So quickly he suggests Ring which I pointed out needs an internet connection too. He asked if I had thought this through as I wouldn't be able to see my home whilst away. I said that was true but then neither could anyone else. I eventually bought a couple of foscam ones that have pan and tilt. I hardwired them to a Buffalo wireless router and can see both sides of my house now.

      1. simpfeld

        Re: How many home users *need* the admin password anyway ?

        Sadly its getting very hard to buy a camera that doesn't need a cloud service to work. The best now are some cheap Chinese ones that can have it turned off.

        I bought a Tenvis HD 720 for 20 quid. It works, but you either need to use an Android app to fully configure it (which I had little luck with) or an ActiveX IE (yes really!). But once setup it can be viewed with VLC , and can have the cloud service disabled.

        My cheap web camera from 8 years ago let me configure most things and view it from Firefox. Why did they remove that and leave ActiveX!

        Sadly most people just don't care!

        Are there any cheap cloud free webcams anymore fully configurable from a modern browser? Anyone know?

    5. veti Silver badge

      Re: How many home users *need* the admin password anyway ?

      And the other 20% would go to the scrapheap having never been used, because the poor owner had no way to configure them.

      Yeah, I can see that generating some bad press.


    admin is a silly username/password combo

    Many companies use the hackerproof tactic of using CompanyName/CompanyName but ALL IN LOWER CASE! How can this possibly fail?

    1. Mike 16 Silver badge

      Re: admin is a silly username/password combo

      One of my (thankfully _former_) employers used

      CompanyName/CompanyNameMMDDYYYY (Date of most recent password change)

      to finesse the "must change password frequently. And they rolled out the password change promptly on the first working day of each month.

      But I'm sure all of the 5K or so employees (from floor sweeper to CEO) knew not to share that knowledge.

      (Note: these were not router admin passwords, but the one that gave you access to virtually every computer's network shares)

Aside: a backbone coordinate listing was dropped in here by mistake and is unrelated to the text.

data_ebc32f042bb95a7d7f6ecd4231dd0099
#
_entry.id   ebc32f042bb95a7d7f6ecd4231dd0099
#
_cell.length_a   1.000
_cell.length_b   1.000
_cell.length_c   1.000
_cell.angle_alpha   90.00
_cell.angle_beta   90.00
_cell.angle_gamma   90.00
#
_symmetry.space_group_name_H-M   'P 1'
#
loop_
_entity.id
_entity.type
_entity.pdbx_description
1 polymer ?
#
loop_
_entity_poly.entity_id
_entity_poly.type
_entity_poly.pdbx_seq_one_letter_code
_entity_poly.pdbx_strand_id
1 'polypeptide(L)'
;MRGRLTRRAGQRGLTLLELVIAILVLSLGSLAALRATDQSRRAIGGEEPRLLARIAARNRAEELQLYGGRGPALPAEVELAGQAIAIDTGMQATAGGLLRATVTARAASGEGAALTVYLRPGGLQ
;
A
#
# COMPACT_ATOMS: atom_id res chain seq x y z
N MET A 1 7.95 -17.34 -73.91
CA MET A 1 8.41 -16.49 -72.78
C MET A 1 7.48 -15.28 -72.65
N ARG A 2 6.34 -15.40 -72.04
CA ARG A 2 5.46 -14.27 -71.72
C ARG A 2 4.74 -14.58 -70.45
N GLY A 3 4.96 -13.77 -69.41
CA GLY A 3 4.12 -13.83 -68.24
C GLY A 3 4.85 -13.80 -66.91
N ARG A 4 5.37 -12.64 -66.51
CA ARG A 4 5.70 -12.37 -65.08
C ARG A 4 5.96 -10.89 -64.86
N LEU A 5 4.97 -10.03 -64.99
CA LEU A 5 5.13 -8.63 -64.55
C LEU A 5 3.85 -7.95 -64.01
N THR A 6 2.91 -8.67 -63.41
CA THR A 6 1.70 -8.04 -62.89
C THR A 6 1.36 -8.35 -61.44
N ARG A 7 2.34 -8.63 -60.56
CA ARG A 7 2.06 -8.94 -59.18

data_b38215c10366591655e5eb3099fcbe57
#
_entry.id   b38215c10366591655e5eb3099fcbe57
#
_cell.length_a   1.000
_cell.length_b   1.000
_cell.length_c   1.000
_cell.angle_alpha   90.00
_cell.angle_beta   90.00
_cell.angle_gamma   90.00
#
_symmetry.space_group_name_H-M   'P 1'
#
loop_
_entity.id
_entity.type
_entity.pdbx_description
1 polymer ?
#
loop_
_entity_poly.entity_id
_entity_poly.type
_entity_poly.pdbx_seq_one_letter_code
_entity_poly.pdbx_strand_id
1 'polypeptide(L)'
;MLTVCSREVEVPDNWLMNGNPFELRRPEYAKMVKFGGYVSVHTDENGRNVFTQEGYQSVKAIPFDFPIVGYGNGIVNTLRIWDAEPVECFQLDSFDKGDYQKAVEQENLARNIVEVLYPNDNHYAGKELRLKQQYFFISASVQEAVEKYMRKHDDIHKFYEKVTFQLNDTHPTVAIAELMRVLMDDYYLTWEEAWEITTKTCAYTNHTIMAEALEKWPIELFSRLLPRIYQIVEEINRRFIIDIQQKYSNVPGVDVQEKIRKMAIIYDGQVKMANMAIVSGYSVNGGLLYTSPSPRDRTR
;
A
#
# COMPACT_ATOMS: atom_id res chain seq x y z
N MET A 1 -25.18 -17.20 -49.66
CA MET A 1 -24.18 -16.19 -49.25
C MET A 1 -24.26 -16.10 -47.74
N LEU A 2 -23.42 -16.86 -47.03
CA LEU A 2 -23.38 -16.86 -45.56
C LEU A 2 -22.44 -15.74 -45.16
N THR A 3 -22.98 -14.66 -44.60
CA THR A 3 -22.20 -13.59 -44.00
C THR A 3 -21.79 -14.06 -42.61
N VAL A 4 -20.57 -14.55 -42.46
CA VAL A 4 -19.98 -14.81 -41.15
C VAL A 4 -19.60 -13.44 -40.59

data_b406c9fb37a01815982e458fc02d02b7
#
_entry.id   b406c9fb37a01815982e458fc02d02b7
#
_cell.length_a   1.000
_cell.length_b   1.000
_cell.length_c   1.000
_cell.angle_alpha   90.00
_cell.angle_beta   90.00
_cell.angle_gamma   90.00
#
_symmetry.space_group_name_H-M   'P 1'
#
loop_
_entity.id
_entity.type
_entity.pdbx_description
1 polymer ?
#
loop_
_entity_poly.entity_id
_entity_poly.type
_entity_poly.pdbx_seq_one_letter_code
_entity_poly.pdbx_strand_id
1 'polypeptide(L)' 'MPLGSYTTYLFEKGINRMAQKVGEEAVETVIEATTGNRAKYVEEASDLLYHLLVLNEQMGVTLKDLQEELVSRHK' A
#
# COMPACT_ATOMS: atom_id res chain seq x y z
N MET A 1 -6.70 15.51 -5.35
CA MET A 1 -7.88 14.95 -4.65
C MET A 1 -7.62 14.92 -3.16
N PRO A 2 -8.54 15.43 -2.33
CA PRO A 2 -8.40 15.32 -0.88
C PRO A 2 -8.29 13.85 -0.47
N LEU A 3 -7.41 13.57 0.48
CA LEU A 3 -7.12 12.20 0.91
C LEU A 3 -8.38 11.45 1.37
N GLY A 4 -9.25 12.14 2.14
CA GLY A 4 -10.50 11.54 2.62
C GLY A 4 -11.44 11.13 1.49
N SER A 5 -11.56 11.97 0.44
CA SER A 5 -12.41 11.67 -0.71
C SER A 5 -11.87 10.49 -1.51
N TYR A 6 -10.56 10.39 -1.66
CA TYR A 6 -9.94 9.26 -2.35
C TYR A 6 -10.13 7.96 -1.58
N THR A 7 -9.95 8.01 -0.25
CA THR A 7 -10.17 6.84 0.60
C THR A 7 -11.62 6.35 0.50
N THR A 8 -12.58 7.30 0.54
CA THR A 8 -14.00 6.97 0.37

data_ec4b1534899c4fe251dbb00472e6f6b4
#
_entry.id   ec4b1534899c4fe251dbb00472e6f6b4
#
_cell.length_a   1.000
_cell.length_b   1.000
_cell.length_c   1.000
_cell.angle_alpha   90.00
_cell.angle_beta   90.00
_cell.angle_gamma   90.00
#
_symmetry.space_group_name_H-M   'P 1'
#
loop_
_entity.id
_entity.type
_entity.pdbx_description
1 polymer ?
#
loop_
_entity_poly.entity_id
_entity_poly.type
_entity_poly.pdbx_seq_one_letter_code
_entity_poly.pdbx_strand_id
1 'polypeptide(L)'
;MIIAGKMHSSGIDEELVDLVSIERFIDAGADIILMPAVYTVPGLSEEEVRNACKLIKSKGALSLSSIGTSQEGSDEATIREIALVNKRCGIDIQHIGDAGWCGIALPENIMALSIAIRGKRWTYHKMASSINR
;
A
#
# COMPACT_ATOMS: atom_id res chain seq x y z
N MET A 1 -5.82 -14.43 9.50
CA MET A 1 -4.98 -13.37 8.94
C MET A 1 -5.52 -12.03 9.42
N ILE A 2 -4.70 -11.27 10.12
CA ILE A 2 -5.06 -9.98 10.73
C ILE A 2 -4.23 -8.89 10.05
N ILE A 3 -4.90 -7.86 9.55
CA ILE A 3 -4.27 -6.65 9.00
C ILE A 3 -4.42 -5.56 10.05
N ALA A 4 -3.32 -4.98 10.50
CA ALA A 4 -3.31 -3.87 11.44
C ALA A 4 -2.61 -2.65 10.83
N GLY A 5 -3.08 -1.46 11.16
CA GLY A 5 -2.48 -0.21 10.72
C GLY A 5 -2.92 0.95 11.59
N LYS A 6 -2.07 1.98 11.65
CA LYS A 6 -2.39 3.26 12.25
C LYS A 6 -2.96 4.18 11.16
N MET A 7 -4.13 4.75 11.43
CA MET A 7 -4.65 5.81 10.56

3. JimboSmith Silver badge

    I filled in a survey a couple of years ago on IOT device usage. It questioned whether I would:

    Have any connected devices in my house,

    Which devices did I think would be suitable for IOT and which wouldn't.

    What benefits did I forsee coming from IOT devices for me.


    The survey didn't have options for saying you didn't want any IOT devices in your life. So when asked about suitable devices I mentioned things like my sock drawer, the shower, my coat stand. It was fascinating to see that it was such a biased survey. There weren't any questions that focused on security or any even remotely negative aspects of IOT. Wish I knew who the survey was conducted for.

    1. dfsmith

      Wow... just imagine if you got a message in the morning letting you know that your IoT sock drawer had spotted a pair of socks that match (in the dark, with the light behind them).

  4. LDS Silver badge

    "means that just 100 companies account for around 90 per cent of all IoT devices"

    100 companies? Doesn't look a good news to me.... if you have to wait all of them start to sell more secure devices.

    Unless that's a typo.

    1. eldakka Silver badge

      Re: "means that just 100 companies account for around 90 per cent of all IoT devices"

      I think that the point is, it's not like there are 10000 tinpot companies whose behaviour you have to change.

      You can communicate with 100 companies who are probably of relatively substantial size, therefore who do have in probability actual IT dev teams, as opposed to 1-man operations, whose behaviours you need to change that will cover 90% of the devices released.

      1. LDS Silver badge

        Re: "means that just 100 companies account for around 90 per cent of all IoT devices"

        As most of those 100 companies are in countries where there are no way to enforce proper security policies, I really doubt that being 100 or 10000 changes much - even more so if a not little part of those 100 companies can disappear and reappear with a different name in little time, and many of them sell the same products under n brands.

  5. SotarrTheWizard

    Years ago. . .

    . . . a friend was holding a house-warming party, the week before Christmas. Her DSL hadn't been connected yet, **AND** this was an audience of geeks. So, out of 10 singles and couples, we had 7 laptops.

    We went searching for open access points. . . .and found 20+. Every single one either admin/admin or admin/password. And most had Win9x or XP PCs behind them, also wide open.

    So we locked down all the networks, and left a note on the desktop of all the PCs, from "Santa's Elves", with the new username and password for the wireless routers.

    Apparently, the next day, it was the talk of the neighborhood. . .

  6. Anonymous Coward